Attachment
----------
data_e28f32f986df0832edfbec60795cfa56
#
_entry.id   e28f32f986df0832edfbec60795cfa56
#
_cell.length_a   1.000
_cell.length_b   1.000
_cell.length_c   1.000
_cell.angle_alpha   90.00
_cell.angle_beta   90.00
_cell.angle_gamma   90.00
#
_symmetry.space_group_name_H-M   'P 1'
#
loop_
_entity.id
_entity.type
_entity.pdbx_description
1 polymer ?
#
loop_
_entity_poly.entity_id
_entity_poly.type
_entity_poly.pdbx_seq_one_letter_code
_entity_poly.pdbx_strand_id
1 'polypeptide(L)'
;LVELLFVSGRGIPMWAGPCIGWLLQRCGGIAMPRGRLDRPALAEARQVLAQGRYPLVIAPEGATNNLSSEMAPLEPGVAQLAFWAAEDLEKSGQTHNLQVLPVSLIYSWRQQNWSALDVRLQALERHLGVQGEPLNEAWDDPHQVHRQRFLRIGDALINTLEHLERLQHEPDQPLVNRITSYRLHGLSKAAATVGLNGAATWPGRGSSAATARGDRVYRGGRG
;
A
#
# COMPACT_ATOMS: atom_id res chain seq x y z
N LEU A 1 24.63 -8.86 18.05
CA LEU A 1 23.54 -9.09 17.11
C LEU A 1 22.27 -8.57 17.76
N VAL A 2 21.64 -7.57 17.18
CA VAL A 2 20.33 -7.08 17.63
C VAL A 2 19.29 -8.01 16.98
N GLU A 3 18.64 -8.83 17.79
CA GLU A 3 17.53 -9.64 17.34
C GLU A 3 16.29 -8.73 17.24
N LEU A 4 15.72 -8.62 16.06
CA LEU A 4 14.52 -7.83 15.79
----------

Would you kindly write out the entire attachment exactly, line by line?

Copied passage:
data_e28f32f986df0832edfbec60795cfa56
#
_entry.id   e28f32f986df0832edfbec60795cfa56
#
_cell.length_a   1.000
_cell.length_b   1.000
_cell.length_c   1.000
_cell.angle_alpha   90.00
_cell.angle_beta   90.00
_cell.angle_gamma   90.00
#
_symmetry.space_group_name_H-M   'P 1'
#
loop_
_entity.id
_entity.type
_entity.pdbx_description
1 polymer ?
#
loop_
_entity_poly.entity_id
_entity_poly.type
_entity_poly.pdbx_seq_one_letter_code
_entity_poly.pdbx_strand_id
1 'polypeptide(L)'
;LVELLFVSGRGIPMWAGPCIGWLLQRCGGIAMPRGRLDRPALAEARQVLAQGRYPLVIAPEGATNNLSSEMAPLEPGVAQLAFWAAEDLEKSGQTHNLQVLPVSLIYSWRQQNWSALDVRLQALERHLGVQGEPLNEAWDDPHQVHRQRFLRIGDALINTLEHLERLQHEPDQPLVNRITSYRLHGLSKAAATVGLNGAATWPGRGSSAATARGDRVYRGGRG
;
A
#
# COMPACT_ATOMS: atom_id res chain seq x y z
N LEU A 1 24.63 -8.86 18.05
CA LEU A 1 23.54 -9.09 17.11
C LEU A 1 22.27 -8.57 17.76
N VAL A 2 21.64 -7.57 17.18
CA VAL A 2 20.33 -7.08 17.63
C VAL A 2 19.29 -8.01 16.98
N GLU A 3 18.64 -8.83 17.79
CA GLU A 3 17.53 -9.64 17.34
C GLU A 3 16.29 -8.73 17.24
N LEU A 4 15.72 -8.62 16.06
CA LEU A 4 14.52 -7.83 15.79